For the second year in a row, CR has named the Prius the best value on the market. The analysis is based on overall ownership cost over the course of a five-year period, with the Toyota hybrid emerging at the top at 47 cents per mile. The worst? The Nissan Armada, which will cost you $1.20 per mile.
Of course, few buyers looking at a Prius would also be considering an Armada, but the test results are broken down into ten categories, which you can view below. And Japanese cars dominated nearly all of them, with domestic and German vehicles landing last in most categories. Alongside the Prius, the Subaru Legacy, Toyota Avalon Hybrid, Lexus ES 300h, Mazda MX-5, Mazda5, Subaru Forester, Nissan Murano, BMW X1 and Honda Ridgeline all topped their respective categories. Read the full report below.
Nissan Armada ranked lowest overall in CR's annual Best- & Worst-Value Ranking
YONKERS, NY- Consumer Reports finds the Toyota Prius to be the best overall value for the automotive dollar and the Nissan Armada the worst in its annual Best New-Car Value analysis.
This is the second straight year that the Prius has topped CR's best-value list, which highlights the cars that give you the most bang for your buck. The popular hybrid has the right combination of performance, reliability and low estimated five-year ownership costs of 47 cents per mile. Last year, the Prius unseated the perennial best-value leader, the Honda Fit. The Fit had held the best new-car value title for the previous four years.
The Armada, a large SUV that gets only 13 mpg overall and scored poorly in Consumer Reports' annual reliability survey, costs a hefty $1.20 per mile, according to CR's analysis.
Toyota and Lexus models placed at the top in three of the 10 categories that Consumer Reports analyzed-with the Prius taking top overall ranking and emerging in first place in the compact/subcompact cars category. The Toyota Avalon Hybrid Limited is the top-scoring vehicle in the Large Cars group and the Lexus ES 300h is the top model in the Luxury Cars category.
Vehicles from Subaru and Mazda were also standouts in the analysis; each automaker had vehicles that topped the rankings in two categories. The Subaru Legacy 2.5i Premium was the top-scoring vehicle in the Midsized Cars category and the Subaru Forester 2.5i Premium scored best among Small SUVs. The Mazda MX-5 Miata Grand ranked first overall in the Sports Cars/Convertibles category while the Mazda5 Grand Touring was best in the Wagons/Minivans group.
In creating its annual Best and Worst New-Car Values list, Consumer Reports mines its performance, reliability, and owner-cost data to calculate a value score for more than 200 different vehicles ranging from small cars like the Hyundai Accent and Honda Fit to luxury sedans such as the Cadillac XTS and BMW 750Li.
"The Prius' 44 mpg overall is the best fuel economy of any non-plug-in car that Consumer Reports has tested," said Consumer Reports Automotive Editor Rik Paul. "Though it's not particularly cheap to buy, the Prius' depreciation is so low that it costs less to own over the first five years than its initial MSRP. We call that a bargain."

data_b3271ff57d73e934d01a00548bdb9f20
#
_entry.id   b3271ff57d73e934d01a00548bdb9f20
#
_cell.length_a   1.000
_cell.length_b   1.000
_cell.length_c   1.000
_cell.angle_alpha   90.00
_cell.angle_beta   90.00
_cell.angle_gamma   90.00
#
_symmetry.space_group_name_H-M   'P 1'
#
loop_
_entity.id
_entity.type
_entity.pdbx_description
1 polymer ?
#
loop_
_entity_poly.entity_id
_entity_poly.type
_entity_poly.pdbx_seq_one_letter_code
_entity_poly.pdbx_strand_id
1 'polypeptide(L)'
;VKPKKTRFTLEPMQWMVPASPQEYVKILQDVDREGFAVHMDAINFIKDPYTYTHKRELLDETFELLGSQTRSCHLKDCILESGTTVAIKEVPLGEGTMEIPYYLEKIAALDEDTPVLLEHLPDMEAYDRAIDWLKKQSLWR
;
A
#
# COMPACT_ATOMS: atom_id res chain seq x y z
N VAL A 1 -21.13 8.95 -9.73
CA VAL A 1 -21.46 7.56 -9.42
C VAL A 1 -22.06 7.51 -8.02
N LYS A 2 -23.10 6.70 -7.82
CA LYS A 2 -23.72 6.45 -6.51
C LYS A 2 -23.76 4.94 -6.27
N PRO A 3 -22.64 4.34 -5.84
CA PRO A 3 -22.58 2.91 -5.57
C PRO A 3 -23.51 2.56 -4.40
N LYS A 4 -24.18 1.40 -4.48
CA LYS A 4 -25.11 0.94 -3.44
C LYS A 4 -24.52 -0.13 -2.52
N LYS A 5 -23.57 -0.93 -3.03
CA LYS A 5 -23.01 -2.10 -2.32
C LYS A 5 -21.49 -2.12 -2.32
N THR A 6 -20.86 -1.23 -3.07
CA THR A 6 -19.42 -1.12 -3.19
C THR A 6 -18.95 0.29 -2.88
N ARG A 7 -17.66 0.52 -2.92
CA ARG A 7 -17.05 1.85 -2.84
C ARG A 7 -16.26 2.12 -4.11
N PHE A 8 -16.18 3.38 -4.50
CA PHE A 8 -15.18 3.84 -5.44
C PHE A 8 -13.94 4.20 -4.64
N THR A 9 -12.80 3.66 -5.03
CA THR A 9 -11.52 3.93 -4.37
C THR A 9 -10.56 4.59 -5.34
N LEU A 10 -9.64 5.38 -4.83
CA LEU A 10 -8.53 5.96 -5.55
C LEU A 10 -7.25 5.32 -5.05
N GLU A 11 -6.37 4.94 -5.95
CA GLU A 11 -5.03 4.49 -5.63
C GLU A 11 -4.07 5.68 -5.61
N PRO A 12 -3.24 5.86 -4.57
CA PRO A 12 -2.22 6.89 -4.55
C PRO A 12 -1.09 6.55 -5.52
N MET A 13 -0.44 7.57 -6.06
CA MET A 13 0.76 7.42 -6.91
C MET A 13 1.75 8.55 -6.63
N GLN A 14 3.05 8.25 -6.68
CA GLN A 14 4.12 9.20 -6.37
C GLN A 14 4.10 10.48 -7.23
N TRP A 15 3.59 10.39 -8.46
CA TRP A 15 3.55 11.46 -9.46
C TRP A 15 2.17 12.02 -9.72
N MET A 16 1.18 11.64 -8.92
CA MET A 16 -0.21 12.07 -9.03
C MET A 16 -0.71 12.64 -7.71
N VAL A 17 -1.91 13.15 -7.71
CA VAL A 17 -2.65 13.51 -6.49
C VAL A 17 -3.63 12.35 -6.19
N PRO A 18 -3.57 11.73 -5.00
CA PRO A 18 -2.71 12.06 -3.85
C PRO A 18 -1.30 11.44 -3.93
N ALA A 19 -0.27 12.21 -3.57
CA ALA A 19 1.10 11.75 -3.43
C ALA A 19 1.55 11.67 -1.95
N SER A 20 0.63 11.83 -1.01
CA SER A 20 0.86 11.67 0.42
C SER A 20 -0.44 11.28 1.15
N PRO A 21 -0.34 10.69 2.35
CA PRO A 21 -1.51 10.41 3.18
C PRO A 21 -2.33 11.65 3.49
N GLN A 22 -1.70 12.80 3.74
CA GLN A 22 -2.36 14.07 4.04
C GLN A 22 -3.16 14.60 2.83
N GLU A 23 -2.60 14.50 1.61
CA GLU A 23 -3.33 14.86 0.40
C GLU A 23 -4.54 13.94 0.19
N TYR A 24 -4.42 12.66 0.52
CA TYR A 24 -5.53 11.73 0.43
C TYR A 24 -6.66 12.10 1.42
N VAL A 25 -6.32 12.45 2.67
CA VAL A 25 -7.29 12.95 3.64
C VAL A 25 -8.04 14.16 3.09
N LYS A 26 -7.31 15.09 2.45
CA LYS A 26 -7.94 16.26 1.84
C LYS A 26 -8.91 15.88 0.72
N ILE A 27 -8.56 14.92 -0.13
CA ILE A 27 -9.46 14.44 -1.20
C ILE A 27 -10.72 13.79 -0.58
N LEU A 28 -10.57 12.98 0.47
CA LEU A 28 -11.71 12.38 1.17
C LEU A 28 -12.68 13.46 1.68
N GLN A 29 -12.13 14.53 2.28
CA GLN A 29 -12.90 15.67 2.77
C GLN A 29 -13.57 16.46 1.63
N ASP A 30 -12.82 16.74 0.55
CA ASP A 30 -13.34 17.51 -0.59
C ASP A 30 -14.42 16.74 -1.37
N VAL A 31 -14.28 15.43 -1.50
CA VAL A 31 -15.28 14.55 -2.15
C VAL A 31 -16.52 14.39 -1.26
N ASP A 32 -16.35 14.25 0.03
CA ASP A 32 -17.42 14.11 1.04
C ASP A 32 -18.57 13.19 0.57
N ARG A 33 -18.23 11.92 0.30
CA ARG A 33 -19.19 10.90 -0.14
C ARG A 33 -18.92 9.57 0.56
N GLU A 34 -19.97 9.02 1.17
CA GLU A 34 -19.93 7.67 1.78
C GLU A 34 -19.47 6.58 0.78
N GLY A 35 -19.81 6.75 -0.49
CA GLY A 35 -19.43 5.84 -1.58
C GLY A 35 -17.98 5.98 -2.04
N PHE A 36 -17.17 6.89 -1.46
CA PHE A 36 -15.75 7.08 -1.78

The scores were calculated based on the five-year owner cost for each vehicle, along with Consumer Reports' road-test score and the organization's own predicted-reliability score from the latest Annual Auto Survey. In short, the better a car performs in Consumer Reports' road tests and reliability ratings, and the less it costs to own over time, the better its value. The five-year owner cost estimates factor in depreciation, fuel, insurance premiums, interest on financing, maintenance and repairs, and sales tax. Depreciation is by far the largest owner-cost factor.
The 10 vehicle categories Consumer Reports included in this analysis: Compact/Subcompact Cars, Midsized Cars, Large Cars, Luxury Cars, Sports Cars/Convertibles, Wagons/Minivans, Small SUVs, Midsized SUVs, Luxury/Large SUVs, and Pickups.
"Just because a car is cheap to buy doesn't mean it's a good value. The Nissan Versa Sedan, for example, is one of the least expensive cars that Consumer Reports has tested," Paul said. "For about $1,500 more, we'd go with a Honda Fit, which is fun to drive, cheaper to own, more reliable, and provides almost twice the value."
Here's a look at the winners and losers in each of the categories:
- Compact /Subcompact Cars: Best, Toyota Prius Four; Worst, Volkswagen Beetle 2.5L
- Midsized Cars: Best, Subaru Legacy 2.5i Premium; Worst, Nissan Altima 3.5 SL
- Large Cars: Best, Toyota Avalon Hybrid Limited; Worst, Ford Taurus Limited
- Luxury Cars: Best, Lexus ES 300h; Worst, BMW 750Li
- Sports Cars/Convertibles: Best: Mazda MX-5 Miata Grand Touring; Worst, Chevrolet Camaro convertible 2SS (V8)
- Wagons/Minivans: Best, Mazda5 Grand Touring; Worst, Chrysler Town & Country Touring-L
- Small SUVs: Best, Subaru Forester 2.5i Premium; Worst, Ford Escape SE (1.6T)
- Midsized SUVs: Best, Nissan Murano SL; Worst, Jeep Wrangler Unlimited Sahara
- Luxury/Large SUVs: Best, BMW X1 xDrive28i; Worst, Nissan Armada Platinum
- Pickups: Best, Honda Ridgeline RTS; Worst, Ford F-250 Lariat (6.7L V8)
No matter what type of car consumers are looking for, Consumer Reports value analysis will help shoppers get the most for their money. To learn more, visit: www.ConsumerReports.org starting December 17 or pick up the February Issue of Consumer Reports Magazine.
Consumer Reports is the world's largest independent product-testing organization. Using its more than 50 labs, auto test center, and survey research center, the nonprofit rates thousands of products and services annually. Founded in 1936, Consumer Reports has over 8 million subscribers to its magazine, website and other publications. Its advocacy division, Consumers Union, works for health reform, food and product safety, financial reform, and other consumer issues in Washington, D.C., the states, and in the marketplace.